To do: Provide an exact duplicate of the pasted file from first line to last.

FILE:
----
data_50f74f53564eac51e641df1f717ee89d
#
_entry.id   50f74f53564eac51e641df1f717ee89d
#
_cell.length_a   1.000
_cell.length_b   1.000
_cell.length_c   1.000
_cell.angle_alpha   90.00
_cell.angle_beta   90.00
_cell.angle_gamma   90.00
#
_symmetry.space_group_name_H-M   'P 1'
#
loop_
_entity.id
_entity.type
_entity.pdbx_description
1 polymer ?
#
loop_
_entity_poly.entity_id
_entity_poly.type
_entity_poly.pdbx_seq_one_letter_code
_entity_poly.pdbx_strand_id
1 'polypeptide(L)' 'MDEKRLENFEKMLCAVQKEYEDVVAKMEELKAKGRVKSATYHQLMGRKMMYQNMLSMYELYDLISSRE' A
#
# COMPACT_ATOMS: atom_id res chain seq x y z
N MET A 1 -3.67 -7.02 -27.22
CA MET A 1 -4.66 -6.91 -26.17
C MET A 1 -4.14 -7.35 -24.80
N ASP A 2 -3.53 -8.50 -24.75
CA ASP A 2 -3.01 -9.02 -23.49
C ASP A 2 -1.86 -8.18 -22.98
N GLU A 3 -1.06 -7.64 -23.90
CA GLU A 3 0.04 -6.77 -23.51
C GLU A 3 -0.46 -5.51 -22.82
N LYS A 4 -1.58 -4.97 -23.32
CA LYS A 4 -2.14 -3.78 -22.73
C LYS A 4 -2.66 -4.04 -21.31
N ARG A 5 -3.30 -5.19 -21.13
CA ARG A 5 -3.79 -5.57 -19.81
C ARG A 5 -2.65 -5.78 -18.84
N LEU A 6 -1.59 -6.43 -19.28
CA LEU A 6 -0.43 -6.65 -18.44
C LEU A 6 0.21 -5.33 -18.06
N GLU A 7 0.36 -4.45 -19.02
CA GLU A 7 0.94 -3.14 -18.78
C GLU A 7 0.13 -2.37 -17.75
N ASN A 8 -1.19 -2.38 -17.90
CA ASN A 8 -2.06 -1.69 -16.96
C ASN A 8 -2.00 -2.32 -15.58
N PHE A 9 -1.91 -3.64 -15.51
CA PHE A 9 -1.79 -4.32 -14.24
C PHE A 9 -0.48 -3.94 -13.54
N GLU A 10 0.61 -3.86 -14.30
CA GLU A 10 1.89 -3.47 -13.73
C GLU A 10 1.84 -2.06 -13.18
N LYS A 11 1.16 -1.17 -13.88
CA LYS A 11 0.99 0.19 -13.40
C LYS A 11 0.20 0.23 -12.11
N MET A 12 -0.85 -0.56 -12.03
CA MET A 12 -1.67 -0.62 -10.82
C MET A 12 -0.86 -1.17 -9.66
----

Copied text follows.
data_50f74f53564eac51e641df1f717ee89d
#
_entry.id   50f74f53564eac51e641df1f717ee89d
#
_cell.length_a   1.000
_cell.length_b   1.000
_cell.length_c   1.000
_cell.angle_alpha   90.00
_cell.angle_beta   90.00
_cell.angle_gamma   90.00
#
_symmetry.space_group_name_H-M   'P 1'
#
loop_
_entity.id
_entity.type
_entity.pdbx_description
1 polymer ?
#
loop_
_entity_poly.entity_id
_entity_poly.type
_entity_poly.pdbx_seq_one_letter_code
_entity_poly.pdbx_strand_id
1 'polypeptide(L)' 'MDEKRLENFEKMLCAVQKEYEDVVAKMEELKAKGRVKSATYHQLMGRKMMYQNMLSMYELYDLISSRE' A
#
# COMPACT_ATOMS: atom_id res chain seq x y z
N MET A 1 -3.67 -7.02 -27.22
CA MET A 1 -4.66 -6.91 -26.17
C MET A 1 -4.14 -7.35 -24.80
N ASP A 2 -3.53 -8.50 -24.75
CA ASP A 2 -3.01 -9.02 -23.49
C ASP A 2 -1.86 -8.18 -22.98
N GLU A 3 -1.06 -7.64 -23.90
CA GLU A 3 0.04 -6.77 -23.51
C GLU A 3 -0.46 -5.51 -22.82
N LYS A 4 -1.58 -4.97 -23.32
CA LYS A 4 -2.14 -3.78 -22.73
C LYS A 4 -2.66 -4.04 -21.31
N ARG A 5 -3.30 -5.19 -21.13
CA ARG A 5 -3.79 -5.57 -19.81
C ARG A 5 -2.65 -5.78 -18.84
N LEU A 6 -1.59 -6.43 -19.28
CA LEU A 6 -0.43 -6.65 -18.44
C LEU A 6 0.21 -5.33 -18.06
N GLU A 7 0.36 -4.45 -19.02
CA GLU A 7 0.94 -3.14 -18.78
C GLU A 7 0.13 -2.37 -17.75
N ASN A 8 -1.19 -2.38 -17.90
CA ASN A 8 -2.06 -1.69 -16.96
C ASN A 8 -2.00 -2.32 -15.58
N PHE A 9 -1.91 -3.64 -15.51
CA PHE A 9 -1.79 -4.32 -14.24
C PHE A 9 -0.48 -3.94 -13.54
N GLU A 10 0.61 -3.86 -14.30
CA GLU A 10 1.89 -3.47 -13.73
C GLU A 10 1.84 -2.06 -13.18
N LYS A 11 1.16 -1.17 -13.88
CA LYS A 11 0.99 0.19 -13.40
C LYS A 11 0.20 0.23 -12.11
N MET A 12 -0.85 -0.56 -12.03
CA MET A 12 -1.67 -0.62 -10.82
C MET A 12 -0.86 -1.17 -9.66